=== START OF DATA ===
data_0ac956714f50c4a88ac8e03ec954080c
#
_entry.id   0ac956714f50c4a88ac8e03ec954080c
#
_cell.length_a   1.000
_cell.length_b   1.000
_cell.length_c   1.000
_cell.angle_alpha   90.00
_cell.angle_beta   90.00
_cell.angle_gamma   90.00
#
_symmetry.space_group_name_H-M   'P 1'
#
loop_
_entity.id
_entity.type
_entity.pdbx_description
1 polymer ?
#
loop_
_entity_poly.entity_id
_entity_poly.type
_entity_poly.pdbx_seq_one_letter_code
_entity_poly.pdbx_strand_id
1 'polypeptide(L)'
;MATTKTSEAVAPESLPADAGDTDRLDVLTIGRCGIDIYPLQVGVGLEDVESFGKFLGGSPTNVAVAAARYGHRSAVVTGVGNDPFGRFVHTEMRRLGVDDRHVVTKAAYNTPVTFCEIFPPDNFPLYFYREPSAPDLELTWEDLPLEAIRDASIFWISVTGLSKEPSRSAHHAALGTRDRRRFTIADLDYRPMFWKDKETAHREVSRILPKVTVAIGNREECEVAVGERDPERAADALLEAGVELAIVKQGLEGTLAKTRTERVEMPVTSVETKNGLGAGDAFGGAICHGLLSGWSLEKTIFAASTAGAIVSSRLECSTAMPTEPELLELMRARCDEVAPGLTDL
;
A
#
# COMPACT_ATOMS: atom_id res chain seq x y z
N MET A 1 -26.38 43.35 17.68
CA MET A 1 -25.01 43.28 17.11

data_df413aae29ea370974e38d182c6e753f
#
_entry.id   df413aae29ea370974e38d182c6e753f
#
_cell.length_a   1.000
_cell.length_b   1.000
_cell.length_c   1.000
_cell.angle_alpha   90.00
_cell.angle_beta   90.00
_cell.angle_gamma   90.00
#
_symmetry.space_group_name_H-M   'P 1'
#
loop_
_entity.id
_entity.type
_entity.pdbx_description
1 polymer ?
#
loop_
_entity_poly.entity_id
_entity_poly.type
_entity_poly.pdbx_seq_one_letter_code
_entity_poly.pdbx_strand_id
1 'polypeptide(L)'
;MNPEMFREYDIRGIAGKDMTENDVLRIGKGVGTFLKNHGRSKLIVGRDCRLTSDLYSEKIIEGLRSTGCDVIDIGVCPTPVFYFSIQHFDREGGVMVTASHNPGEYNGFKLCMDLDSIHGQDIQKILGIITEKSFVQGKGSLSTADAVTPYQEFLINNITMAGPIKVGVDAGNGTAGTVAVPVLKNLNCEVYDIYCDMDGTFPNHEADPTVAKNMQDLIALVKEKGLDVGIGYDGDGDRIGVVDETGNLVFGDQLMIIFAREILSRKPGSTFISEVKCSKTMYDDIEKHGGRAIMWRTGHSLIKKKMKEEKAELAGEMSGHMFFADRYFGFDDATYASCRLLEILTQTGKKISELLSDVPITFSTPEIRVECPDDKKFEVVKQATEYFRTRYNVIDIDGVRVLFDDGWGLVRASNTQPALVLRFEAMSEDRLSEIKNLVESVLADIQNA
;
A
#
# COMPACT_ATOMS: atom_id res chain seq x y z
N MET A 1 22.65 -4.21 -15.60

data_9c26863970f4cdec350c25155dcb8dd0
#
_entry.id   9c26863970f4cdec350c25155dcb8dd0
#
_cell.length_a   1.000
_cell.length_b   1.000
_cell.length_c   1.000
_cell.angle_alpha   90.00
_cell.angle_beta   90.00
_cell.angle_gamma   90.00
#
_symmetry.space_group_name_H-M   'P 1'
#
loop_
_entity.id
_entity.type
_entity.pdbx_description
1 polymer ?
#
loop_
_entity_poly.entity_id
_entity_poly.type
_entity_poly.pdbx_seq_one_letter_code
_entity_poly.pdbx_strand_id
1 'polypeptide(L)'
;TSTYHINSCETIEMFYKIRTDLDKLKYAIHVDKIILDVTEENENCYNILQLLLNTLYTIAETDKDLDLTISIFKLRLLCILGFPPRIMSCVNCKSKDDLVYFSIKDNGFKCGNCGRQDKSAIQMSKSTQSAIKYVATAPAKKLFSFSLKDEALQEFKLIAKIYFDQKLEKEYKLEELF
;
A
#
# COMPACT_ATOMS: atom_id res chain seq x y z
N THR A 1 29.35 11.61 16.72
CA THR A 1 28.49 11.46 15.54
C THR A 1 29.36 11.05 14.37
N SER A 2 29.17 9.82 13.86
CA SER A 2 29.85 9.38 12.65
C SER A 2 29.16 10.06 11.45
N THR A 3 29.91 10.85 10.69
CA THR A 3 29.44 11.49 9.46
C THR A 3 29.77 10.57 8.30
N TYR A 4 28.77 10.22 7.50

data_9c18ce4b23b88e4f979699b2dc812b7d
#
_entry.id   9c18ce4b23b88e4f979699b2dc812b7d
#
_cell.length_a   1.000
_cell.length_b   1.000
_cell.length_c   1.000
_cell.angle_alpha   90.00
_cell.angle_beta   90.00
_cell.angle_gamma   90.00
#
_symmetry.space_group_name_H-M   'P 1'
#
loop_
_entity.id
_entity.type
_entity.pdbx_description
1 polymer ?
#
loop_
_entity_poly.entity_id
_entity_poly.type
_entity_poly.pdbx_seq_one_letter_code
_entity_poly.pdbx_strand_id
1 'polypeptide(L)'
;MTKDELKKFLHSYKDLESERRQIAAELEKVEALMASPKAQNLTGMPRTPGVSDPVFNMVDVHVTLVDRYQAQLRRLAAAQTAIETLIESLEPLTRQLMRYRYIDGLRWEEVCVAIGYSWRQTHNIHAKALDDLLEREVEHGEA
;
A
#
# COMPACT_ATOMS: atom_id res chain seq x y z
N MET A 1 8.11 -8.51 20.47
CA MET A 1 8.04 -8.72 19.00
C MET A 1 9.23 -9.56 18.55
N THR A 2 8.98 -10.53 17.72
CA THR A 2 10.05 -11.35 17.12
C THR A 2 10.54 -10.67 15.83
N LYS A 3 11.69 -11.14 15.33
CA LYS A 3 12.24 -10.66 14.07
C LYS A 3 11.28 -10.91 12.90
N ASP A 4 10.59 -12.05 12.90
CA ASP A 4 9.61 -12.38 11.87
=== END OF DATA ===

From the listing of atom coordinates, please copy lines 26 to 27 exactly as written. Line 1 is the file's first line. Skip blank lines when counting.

;MATTKTSEAVAPESLPADAGDTDRLDVLTIGRCGIDIYPLQVGVGLEDVESFGKFLGGSPTNVAVAAARYGHRSAVVTGVGNDPFGRFVHTEMRRLGVDDRHVVTKAAYNTPVTFCEIFPPDNFPLYFYREPSAPDLELTWEDLPLEAIRDASIFWISVTGLSKEPSRSAHHAALGTRDRRRFTIADLDYRPMFWKDKETAHREVSRILPKVTVAIGNREECEVAVGERDPERAADALLEAGVELAIVKQGLEGTLAKTRTERVEMPVTSVETKNGLGAGDAFGGAICHGLLSGWSLEKTIFAASTAGAIVSSRLECSTAMPTEPELLELMRARCDEVAPGLTDL
;